For a book that is supposed to be about how money is no substitute for humanity, Luhrmann has managed to make a film which shows that money spent on the screen is no substitute either. Perhaps that was the point, but he could have least made it interesting, he could have at least found one likeable character, or one believable character. And anyway, if that was his point, he kind of ruined it by telling us all to judge his Gatsby based on the box office.

Instead, the film seems to say that money is what we should all desire, but equally that we should all stick to our station. If you dream too highly, you will be like Icarus and come crashing down into the waves.

D- (the gentleman’s F)

What In God’s Name, by Simon Rich

This is a book cover. The book cover to What In God's Name. It's the UK cover. It's a lot better than the US cover. Trust me.

This is a book cover. The book cover to What In God’s Name. It’s the UK cover. It’s a lot better than the US cover. Trust me.

I rarely write posts about books because I rarely read anything that’s current. I might stock up on books as they come out but the order in which I read them is almost entirely on whim and often a reaction against whatever I have read before. However, I have just finished reading something a) good and b) recent so I thought it was worth a quick post…

People say that there aren’t any good romantic comedies anymore. Well, OK, I say it. Comedy is much harder than drama. If you right something that’s kinda gripping, kinda suspenseful, then it’ll probably do OK as a drama. If you right something that’s kinda funny, kinda witty, then that’s generally not good enough when it comes to comedy. Added to which, to be a really good comedy you have to have a pretty decent plot to go along with the jokes.

What In God’s Name, by Simon Rich (published in 2012, that’s how up to date I am!), offers a new twist on the romantic comedy, with two stories playing out simultaneously. The first is in the corridors of Heaven Inc, where Craig works as an angel in the Miracles Department. It’s Craig’s job to make little miracles happen all the time. These may be letting a kid catch a foul ball in a baseball match or helping an old woman in Belgium catch a bus – things we would never perceive as miracles but which enhance our lives nonetheless.

God, Heaven Inc’s CEO, has grown bored of earth. Originally the planet was set up as somewhere to harvest xenon (over 70 of Heaven Inc’s 84 floors are set up to aid this process), but as God grew bored he decided to create humans to amuse him. Between bouts of watching TV evangelists and dispatching angels to get Lynyrd Skynyrd back together or help the Yankees win the World Series, God’s attention is waning once again and when he finally decides enough is enough and issues a destruction order in 30 days, Craig takes it upon himself to save the planet and the people he has grown to love helping.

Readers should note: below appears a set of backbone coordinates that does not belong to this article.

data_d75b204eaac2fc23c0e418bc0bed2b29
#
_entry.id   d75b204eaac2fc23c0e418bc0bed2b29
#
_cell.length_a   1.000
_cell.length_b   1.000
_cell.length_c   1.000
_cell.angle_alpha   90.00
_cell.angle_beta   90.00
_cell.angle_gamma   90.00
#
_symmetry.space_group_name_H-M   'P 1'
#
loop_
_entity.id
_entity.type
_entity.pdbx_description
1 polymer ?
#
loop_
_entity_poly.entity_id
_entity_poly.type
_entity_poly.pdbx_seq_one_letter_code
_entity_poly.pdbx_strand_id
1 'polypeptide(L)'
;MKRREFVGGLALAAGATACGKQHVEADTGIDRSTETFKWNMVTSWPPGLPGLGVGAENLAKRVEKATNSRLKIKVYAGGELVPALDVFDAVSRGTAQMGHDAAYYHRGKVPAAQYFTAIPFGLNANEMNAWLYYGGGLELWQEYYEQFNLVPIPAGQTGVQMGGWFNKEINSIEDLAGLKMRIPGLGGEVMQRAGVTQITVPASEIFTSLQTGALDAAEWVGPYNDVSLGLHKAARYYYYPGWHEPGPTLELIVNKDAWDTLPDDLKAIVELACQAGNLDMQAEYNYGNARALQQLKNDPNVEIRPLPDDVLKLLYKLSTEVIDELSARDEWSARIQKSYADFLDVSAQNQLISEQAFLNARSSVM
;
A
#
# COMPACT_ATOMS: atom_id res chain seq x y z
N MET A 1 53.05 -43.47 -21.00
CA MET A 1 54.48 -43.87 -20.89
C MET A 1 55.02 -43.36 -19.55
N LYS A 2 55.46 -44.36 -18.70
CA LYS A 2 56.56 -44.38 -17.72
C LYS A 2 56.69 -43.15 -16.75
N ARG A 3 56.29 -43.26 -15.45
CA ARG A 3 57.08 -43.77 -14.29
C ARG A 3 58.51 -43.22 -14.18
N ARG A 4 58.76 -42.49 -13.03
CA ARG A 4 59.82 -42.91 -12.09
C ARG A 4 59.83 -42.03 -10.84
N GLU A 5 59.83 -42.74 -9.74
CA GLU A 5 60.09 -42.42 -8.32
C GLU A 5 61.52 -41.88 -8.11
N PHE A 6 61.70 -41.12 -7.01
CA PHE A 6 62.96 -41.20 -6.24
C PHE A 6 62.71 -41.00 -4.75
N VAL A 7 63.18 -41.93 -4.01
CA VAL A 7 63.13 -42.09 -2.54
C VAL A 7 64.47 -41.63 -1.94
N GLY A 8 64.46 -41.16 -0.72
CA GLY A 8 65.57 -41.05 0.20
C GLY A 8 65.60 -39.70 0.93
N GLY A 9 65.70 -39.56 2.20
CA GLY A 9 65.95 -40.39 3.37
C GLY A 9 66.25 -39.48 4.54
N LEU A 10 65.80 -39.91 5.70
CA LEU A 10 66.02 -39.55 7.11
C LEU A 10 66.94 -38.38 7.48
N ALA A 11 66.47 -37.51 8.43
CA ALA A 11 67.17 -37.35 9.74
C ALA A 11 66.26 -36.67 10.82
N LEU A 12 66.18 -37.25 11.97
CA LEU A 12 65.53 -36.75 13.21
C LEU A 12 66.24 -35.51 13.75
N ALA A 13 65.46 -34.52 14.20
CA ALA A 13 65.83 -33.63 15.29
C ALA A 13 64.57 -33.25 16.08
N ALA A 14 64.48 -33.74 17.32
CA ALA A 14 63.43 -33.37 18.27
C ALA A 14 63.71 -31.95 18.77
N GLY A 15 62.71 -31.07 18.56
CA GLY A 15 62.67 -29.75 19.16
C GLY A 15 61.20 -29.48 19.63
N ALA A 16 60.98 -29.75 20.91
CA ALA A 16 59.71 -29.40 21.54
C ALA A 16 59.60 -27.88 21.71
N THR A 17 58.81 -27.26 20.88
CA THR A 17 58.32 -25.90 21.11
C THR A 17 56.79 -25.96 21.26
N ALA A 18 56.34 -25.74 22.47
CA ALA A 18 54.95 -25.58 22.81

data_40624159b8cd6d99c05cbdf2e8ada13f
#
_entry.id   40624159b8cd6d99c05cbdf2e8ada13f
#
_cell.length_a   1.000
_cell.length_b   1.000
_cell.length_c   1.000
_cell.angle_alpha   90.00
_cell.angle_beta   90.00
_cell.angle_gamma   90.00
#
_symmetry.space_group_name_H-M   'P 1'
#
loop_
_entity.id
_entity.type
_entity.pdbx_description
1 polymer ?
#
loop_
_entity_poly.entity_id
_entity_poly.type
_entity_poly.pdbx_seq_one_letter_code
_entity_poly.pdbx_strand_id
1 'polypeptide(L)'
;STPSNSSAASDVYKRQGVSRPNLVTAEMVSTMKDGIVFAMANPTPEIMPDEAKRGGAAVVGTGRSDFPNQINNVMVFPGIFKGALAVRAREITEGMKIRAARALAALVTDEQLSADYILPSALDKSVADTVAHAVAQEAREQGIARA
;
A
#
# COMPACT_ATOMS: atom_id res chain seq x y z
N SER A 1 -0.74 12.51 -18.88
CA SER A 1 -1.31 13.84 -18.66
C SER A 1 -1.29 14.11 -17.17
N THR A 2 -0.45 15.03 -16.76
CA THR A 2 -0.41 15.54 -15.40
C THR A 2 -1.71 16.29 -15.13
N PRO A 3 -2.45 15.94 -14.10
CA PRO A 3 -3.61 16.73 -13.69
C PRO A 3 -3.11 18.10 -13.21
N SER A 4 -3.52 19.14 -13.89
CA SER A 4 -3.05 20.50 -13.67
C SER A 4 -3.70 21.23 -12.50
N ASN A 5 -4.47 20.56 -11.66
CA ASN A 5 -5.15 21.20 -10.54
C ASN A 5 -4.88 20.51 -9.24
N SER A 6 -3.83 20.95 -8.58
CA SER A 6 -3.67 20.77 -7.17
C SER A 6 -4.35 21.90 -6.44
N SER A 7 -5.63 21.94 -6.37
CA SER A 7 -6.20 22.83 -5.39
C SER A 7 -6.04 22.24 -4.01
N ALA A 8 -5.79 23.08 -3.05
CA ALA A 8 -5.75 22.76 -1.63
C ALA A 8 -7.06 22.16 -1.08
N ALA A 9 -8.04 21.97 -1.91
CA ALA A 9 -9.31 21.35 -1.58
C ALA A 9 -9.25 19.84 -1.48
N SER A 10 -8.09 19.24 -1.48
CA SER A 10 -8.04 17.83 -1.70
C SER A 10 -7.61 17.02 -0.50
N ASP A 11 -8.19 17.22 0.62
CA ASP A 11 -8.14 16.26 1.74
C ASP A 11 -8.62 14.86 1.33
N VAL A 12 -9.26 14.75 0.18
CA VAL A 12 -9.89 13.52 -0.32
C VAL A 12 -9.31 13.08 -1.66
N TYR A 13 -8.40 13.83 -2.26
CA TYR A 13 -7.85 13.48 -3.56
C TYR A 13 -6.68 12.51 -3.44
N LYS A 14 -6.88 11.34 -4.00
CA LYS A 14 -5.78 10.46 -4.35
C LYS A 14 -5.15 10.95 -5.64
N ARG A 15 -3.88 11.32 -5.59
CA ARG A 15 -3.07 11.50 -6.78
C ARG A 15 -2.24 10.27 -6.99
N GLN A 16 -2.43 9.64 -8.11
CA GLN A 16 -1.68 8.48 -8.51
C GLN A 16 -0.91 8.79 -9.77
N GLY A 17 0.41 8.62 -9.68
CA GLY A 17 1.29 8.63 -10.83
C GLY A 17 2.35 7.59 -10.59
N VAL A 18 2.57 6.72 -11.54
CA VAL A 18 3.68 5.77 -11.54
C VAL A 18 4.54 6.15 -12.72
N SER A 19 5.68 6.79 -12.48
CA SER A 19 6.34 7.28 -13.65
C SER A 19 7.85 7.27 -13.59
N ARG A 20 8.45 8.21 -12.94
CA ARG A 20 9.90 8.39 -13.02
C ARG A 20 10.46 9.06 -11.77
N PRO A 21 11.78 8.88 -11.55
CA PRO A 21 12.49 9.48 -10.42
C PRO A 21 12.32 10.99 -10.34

God offers Craig a deal – if he can answer one prayer from the giant stacks that have built up, the planet will be saved. The second story is the series of miracles he must carry out in order to get the humans involved past their fears and into a relationship together.

Rich uses the book to show us how we are often held hostage by our own fears and insecurities, and just how ridiculous that is. It could be seen as a paean to “Seize the Day”, but equally it brings out the romance in the idea that there are people looking out for us. Maybe not all the time (or all that competently), but they are there nonetheless.

The world of Heaven Inc is well realised and believable (or as believable as such a thing can be), and the references to real world events as either miracles or coincidence are nice touches. While rarely laugh out loud funny, every page presents something to smile about. It’s never meant to be anything more than a fun read, and it delivers precisely that while also having a level of depth and consideration which many titles lack. All in all, well worth taking the time to track down.


And here is Simon Rich reader a short story of his that, I suspect, came about when he was writing the book, or perhaps inspired it. Or something. It’s funny, at any rate, and well worth a watch.

Cloud Atlas

Cloud Atlas, the book, is brilliant. Cloud Atlas, the film, is insane. And brilliant. Possibly displaying a brilliance beyond that of the book. I don’t really have any concept of where to start in talking about this film, there’s so much going on. OK, let’s start with the book. The book has a Russian Dolls…